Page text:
By: Richmond Powers
A roof is meant to protect. For Janice and her family such a basic structural function quickly became an uncertainty when driving rains and wind compromised the safety of her mobile home from top to bottom, straight through the floorboards.
Her living room and hallway ceiling caved in, providing a danger to Janice and her children who still needed access to their bedrooms and a shared bathroom. Though she had placed towels and buckets to collect water, the floors were badly rotted and the home required new insulation.
Compounding matters are mold concerns and a much-needed new water heater since the former fell through collapsed floors.
Repairs were planned for WorkFest, an alternative spring break service project hosted by Christian Appalachian Project (CAP) each year. The COVID-19 crisis led to travel restrictions which stopped the arrival of students prepared to assist. Recognizing the critical nature of Janice's situation, a dedicated crew from CAP’s Housing Program worked expeditiously to finish the new roof and make Janice’s home safe, warm, and dry.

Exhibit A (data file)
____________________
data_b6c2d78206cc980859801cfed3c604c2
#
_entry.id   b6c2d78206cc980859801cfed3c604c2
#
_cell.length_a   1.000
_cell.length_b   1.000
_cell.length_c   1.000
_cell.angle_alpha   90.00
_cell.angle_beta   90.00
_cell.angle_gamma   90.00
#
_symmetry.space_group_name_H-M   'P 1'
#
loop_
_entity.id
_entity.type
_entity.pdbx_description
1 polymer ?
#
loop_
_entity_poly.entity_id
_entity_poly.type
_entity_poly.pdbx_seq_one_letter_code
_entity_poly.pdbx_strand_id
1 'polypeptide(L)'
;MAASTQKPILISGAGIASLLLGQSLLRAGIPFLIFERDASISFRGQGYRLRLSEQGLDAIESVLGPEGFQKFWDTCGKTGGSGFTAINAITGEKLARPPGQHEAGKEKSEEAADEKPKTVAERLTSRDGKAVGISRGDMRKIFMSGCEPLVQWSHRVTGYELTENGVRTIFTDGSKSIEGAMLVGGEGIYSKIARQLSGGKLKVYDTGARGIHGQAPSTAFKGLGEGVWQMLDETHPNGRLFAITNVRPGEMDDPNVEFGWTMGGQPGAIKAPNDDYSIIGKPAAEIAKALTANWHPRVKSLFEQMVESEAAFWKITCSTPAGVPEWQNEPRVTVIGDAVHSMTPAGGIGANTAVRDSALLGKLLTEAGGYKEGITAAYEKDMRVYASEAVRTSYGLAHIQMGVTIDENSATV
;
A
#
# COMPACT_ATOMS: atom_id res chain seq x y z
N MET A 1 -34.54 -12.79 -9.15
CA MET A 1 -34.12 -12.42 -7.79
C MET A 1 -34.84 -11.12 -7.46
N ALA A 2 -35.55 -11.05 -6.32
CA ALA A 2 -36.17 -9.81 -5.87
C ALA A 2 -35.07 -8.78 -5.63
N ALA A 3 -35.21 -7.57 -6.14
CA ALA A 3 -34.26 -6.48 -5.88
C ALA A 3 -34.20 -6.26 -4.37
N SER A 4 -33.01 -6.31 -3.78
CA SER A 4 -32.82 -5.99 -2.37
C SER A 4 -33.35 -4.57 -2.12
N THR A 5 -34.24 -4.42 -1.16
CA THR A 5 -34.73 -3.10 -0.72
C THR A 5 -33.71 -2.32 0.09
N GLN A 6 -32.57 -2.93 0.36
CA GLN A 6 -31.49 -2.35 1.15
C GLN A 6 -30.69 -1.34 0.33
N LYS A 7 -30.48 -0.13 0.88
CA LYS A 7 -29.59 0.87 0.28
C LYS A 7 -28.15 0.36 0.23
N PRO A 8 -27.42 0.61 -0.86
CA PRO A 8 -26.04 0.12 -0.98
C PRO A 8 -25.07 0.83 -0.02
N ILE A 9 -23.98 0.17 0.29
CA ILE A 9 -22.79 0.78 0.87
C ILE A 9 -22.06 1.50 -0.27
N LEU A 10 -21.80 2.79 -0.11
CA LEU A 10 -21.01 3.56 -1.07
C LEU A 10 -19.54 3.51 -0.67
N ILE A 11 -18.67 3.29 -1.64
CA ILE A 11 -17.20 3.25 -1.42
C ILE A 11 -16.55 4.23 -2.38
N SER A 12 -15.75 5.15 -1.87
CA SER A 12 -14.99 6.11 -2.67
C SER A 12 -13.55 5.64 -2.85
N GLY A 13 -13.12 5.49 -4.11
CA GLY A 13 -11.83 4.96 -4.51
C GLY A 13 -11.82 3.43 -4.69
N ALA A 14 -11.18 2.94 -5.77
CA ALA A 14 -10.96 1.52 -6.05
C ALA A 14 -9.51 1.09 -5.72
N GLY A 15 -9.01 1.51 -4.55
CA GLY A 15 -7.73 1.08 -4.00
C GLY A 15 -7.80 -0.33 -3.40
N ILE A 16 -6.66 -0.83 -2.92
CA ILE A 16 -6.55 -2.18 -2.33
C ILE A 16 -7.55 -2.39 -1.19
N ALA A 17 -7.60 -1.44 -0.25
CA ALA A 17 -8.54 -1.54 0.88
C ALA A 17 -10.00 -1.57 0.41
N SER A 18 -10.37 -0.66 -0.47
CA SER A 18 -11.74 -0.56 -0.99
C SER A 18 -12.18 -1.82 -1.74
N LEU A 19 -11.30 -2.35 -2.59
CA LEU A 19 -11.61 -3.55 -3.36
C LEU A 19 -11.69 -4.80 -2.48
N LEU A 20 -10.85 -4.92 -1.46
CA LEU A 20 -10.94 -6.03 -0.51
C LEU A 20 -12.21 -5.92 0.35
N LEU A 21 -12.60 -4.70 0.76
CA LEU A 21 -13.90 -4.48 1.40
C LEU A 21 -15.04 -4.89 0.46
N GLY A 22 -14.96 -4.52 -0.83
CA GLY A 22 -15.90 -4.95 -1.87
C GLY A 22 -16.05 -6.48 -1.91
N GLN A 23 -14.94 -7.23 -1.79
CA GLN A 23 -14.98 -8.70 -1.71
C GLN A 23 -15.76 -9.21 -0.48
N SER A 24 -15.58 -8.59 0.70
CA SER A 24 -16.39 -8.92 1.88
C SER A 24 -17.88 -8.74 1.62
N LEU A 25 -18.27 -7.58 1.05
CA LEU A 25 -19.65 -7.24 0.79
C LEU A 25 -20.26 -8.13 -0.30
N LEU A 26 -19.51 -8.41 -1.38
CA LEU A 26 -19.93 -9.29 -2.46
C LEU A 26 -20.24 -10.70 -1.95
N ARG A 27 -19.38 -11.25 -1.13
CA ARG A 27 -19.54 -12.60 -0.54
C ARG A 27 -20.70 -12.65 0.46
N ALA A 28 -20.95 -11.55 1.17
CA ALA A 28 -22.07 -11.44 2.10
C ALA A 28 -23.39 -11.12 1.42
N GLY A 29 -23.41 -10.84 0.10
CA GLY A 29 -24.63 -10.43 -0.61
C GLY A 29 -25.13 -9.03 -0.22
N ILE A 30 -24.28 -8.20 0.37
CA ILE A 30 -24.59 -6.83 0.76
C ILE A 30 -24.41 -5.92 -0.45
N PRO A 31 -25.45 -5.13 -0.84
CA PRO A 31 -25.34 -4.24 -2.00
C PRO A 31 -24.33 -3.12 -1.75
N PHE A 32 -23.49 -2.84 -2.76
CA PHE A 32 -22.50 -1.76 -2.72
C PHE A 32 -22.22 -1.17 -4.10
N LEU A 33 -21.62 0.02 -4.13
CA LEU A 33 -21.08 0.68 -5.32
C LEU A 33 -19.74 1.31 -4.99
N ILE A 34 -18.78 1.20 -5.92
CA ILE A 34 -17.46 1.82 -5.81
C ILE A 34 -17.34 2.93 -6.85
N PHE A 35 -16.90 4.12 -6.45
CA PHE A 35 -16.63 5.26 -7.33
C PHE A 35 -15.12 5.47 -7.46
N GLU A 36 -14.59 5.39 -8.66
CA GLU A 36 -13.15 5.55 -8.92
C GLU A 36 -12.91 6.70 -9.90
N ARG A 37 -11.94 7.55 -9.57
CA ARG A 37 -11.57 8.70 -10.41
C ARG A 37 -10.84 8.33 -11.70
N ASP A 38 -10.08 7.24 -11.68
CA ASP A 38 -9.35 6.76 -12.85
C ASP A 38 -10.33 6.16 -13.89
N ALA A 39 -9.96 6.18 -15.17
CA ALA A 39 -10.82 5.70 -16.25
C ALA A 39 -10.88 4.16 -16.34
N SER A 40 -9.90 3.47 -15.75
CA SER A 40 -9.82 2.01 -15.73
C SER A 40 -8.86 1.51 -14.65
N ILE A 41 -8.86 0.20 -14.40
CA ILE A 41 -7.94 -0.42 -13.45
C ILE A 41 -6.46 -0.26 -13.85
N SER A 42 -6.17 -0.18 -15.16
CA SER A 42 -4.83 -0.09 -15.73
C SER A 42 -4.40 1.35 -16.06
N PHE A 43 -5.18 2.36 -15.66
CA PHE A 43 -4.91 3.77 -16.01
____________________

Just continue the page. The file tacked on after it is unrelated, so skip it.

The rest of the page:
“Everyone was aware how difficult everything has been in the world. But the CAP team never stopped. They just kept working until the roof was done,” Janice observed.
Facing harsh realities, Janice’s resiliency is supported by faith and gratitude. "I know this gift from CAP came from God,” she said tearfully to Jill Stafford, CAP’s Housing Program caseworker. While Janice is currently living in her home, she and her children must shower at her mother's house until a new water heater is installed.
While such scenes are all too common in Appalachia, where the school of hard knocks keep knocking, support of donors and volunteers is essential to addressing the circumstances and anxieties these challenges present.
“CAP has already done so much for me and my children,” Janice noted. “I know, when they are able, they will be back and it’s going to be wonderful when it’s all done.”